Fisher Island: The Man Behind Miami’s (Nearly) Private IslandNovember 9, 2016
Fisher Island Swamp to Luxury
Fisher Island Miami Beach, one of the most exclusive and elite places to live in the world, has a rich history dating all the way back to the early 1900s. Before Fisher Island was palm trees, multi-million dollar mansions and a prestigious country club, it was a swampy spit of land nestled between the mainland of Miami and the ocean. But Carl Fisher saw potential among the mangroves, and where others saw swamp, he saw tropical beach living and million dollar real estate opportunities.
Carl Fisher’s Early Life
As a child, Fisher suffered from a severe astigmatism, which caused him to drop out of school in the sixth grade. With his newfound free time, Fisher picked up odd jobs to support his family, which eventually led him to his job at a bicycle repair shop. That in turn led him to bike and automobile racing. Fisher’s passion for cars eventually moved him to create the Fisher Automobile Company.
His big break did not come in the form of buying or selling cars, but in creating a way for cars to be driven at night. At that time, drivers used kerosene to light their carriages when driving in the dark. All it would take to blow out the light was a strong wind, so Fisher found a solution. In 1904, Fisher partnered with Fred Avery and patented the use of acetylene for headlamps in automobiles. It was a huge success, and by 1910 their company, Presto-O-Light, was worth $9 million. They eventually sold the company, and Fisher’s share was a little over $5 million.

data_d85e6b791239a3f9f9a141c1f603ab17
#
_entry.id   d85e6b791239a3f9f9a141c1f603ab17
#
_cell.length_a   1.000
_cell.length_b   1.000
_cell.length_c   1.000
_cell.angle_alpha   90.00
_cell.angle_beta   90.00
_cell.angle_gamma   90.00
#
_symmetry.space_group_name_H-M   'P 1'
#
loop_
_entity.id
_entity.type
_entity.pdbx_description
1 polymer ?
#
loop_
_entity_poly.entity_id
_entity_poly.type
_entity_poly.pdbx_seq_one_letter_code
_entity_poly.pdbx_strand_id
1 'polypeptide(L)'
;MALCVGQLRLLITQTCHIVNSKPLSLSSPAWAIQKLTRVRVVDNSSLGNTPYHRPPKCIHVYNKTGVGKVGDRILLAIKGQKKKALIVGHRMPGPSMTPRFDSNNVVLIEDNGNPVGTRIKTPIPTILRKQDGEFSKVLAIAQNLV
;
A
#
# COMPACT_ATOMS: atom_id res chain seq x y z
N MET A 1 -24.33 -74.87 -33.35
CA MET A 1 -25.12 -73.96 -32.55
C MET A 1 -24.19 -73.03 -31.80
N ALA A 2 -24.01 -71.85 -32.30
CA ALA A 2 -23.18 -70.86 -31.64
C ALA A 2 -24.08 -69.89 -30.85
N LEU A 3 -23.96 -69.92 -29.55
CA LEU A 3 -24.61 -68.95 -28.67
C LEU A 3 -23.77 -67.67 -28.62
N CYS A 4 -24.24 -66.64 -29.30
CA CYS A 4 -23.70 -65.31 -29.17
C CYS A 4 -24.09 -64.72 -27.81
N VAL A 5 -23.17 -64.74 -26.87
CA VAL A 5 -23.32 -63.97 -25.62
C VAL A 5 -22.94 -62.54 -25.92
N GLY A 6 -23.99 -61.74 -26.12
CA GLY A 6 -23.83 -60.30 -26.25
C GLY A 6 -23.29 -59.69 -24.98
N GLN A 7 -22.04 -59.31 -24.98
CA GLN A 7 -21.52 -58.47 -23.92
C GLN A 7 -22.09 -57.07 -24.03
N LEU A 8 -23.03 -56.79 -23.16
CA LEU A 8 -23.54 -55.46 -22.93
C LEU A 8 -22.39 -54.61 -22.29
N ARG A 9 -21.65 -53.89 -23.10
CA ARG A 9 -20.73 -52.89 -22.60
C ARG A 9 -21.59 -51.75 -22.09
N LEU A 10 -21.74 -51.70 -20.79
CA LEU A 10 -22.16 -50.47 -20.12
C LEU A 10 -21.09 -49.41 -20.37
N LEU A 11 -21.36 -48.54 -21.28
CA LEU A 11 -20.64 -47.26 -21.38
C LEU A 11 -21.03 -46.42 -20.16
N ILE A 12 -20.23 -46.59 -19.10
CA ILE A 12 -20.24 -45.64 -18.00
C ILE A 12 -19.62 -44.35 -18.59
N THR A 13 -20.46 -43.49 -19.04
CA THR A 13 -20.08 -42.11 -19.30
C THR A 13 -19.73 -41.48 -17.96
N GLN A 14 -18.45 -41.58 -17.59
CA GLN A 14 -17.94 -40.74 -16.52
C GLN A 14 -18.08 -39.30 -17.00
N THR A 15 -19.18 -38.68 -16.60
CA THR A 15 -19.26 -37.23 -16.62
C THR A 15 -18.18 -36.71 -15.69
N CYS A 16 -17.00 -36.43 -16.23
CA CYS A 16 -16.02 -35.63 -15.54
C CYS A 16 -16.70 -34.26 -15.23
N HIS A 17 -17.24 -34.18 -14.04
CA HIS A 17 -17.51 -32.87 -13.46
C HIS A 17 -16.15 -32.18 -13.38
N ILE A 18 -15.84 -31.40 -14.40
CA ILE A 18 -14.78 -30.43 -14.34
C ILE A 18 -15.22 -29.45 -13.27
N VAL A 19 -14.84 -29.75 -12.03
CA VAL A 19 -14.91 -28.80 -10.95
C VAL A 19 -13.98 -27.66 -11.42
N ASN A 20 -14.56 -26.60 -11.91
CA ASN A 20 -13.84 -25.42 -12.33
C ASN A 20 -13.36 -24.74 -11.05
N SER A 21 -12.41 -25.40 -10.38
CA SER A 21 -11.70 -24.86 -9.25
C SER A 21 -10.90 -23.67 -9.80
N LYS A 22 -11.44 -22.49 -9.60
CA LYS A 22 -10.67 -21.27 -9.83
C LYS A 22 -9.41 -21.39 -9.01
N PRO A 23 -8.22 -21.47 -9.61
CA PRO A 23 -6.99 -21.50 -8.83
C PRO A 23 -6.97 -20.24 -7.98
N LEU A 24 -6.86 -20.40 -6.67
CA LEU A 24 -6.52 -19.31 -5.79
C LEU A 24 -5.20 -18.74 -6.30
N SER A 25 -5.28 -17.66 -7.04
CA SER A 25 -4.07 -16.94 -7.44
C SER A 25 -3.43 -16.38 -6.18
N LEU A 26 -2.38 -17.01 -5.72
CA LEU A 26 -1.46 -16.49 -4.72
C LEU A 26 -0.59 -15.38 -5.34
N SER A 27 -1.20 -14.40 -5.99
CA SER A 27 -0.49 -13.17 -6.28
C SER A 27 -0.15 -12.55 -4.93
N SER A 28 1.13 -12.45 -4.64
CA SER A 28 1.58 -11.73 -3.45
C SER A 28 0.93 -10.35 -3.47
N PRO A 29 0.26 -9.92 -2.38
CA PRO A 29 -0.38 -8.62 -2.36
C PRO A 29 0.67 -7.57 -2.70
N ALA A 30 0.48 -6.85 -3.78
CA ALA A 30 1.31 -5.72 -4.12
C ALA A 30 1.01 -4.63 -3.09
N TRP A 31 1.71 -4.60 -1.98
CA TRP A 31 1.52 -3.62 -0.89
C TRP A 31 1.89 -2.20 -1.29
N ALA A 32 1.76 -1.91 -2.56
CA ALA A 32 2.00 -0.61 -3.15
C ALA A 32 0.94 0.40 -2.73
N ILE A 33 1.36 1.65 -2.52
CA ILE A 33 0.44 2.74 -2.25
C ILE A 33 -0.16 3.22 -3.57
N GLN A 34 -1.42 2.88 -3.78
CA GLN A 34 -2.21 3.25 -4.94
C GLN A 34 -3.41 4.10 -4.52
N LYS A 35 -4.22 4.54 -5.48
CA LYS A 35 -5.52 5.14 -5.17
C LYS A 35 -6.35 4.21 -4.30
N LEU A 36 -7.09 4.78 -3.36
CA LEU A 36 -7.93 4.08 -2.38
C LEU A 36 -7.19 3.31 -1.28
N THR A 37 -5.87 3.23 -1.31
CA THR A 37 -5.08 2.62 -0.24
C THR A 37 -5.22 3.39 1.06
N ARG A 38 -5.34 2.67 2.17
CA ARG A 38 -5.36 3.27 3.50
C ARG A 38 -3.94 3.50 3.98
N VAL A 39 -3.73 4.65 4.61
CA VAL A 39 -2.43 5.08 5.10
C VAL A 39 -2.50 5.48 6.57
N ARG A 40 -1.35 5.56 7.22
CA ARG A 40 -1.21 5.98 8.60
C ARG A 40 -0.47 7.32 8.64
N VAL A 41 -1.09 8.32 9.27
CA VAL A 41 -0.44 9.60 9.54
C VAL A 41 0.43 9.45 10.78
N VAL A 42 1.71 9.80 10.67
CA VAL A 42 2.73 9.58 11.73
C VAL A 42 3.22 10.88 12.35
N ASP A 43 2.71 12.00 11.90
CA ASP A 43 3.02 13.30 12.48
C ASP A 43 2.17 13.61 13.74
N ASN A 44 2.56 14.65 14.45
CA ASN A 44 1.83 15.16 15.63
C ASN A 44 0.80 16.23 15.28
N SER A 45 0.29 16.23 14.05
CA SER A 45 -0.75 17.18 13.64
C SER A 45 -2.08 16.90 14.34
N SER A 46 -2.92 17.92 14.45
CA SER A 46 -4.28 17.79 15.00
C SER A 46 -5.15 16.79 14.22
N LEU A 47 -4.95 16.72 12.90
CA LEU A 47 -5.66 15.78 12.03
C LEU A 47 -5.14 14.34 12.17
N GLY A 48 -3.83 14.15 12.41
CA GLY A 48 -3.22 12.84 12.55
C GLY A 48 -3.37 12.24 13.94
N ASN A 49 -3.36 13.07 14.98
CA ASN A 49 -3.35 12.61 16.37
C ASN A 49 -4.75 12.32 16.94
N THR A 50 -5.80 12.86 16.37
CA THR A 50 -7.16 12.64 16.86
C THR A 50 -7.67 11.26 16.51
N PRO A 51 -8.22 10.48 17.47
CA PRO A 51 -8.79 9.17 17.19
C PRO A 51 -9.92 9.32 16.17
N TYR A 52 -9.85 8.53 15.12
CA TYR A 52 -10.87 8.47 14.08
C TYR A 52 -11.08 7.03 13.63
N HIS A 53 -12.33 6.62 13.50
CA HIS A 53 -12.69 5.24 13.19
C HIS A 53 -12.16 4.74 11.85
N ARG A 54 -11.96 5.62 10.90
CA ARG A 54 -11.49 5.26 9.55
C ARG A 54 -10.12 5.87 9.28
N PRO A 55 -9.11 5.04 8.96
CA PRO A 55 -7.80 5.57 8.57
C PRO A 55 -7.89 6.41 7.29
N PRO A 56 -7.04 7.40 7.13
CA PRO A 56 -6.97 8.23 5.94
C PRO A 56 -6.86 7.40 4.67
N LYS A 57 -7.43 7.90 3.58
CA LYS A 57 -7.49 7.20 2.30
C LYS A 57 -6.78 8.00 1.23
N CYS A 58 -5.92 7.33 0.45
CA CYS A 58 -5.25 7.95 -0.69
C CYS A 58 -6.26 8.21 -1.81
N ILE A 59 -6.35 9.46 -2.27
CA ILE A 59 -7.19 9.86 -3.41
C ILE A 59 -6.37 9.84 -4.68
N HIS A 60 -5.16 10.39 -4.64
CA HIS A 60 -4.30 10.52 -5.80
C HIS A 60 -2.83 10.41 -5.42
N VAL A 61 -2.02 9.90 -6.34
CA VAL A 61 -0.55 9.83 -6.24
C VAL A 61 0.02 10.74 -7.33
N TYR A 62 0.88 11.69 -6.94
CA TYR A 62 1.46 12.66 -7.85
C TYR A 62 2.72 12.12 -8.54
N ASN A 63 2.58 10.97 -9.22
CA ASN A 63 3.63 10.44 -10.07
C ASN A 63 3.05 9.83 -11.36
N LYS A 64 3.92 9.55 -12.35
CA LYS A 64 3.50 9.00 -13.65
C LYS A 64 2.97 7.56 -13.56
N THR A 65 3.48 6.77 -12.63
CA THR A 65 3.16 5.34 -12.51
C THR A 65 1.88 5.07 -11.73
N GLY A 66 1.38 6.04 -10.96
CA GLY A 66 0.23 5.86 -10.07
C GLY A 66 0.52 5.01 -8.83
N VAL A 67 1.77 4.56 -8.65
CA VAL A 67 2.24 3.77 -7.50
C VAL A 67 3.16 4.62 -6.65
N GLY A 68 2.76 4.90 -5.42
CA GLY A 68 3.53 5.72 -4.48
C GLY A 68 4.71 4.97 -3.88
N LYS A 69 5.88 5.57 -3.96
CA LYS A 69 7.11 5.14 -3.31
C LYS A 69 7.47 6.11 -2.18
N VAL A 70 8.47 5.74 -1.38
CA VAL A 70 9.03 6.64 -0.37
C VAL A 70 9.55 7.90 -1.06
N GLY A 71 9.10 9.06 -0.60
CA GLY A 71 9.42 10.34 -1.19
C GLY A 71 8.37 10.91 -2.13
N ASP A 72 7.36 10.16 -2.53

Along with this project, he was also involved in many other developments such as the Lincoln Highway and the Indianapolis 500. But it was his involvement in the development of Miami Beach that he’s perhaps best known for.
Carl Fisher’s Love of Florida
In 1909, Carl planned a “boys trip” to Florida on a yacht he named Eph. In an unfortunate turn of events, a storm caused the boat to be stranded in Jacksonville. Fisher and his new wife traveled by train down to Miami and stayed a week. Although their trip was short, Fisher fell in love with the area and was determined to come back, which is exactly what they did: They returned every winter and eventually bought a home on the corner of Brickell Avenue and Southeast 13th Street. While living there, Fisher became less than impressed with the way trash accumulated around his dock. He hired someone to dredge up the land around the dock. Dredging, it turned out, would become paramount in his future endeavors to develop Fisher Island Miami and other Biscayne Bay landmasses.
The birth of Fisher Island
Construction on Fisher Island started in 1919 when Fisher bought it from Dana Dorsey, southern Florida’s first African-American millionaire. In 1925, William K. Vanderbilt traded his yacht to Fisher in exchange for part of the island. The Vanderbilts built their famous mansion there and lived on this single-family island until his death in 1944.
Fisher Island would change hands multiple times between 1944 and 1979, and in the 1980s development of what we now know as Fisher Island got its start. Fisher island opened as an elite club in 1987. The Vanderbilt mansion still serves as a landmark here and consists of the original mansion, pump house, Rosemary’s Cottages and Café Tangier.
Fisher Island: Today, Tomorrow, and Beyond
Today, the “who’s who” of Miami call this exclusive island home. As one of Florida’s only (nearly) private islands, a place only accessible by ferry or helicopter, this tropical getaway does an excellent job of combining rich Florida history with ultra-modern homes, businesses and amenities. Carl Fisher may have had issues with his eyes as a child, but Fisher Island is proof that he did not struggle with vision. His good entrepreneurial sense and his strong work ethic were what enabled him to become the founder of one of the most prestigious islands in the world.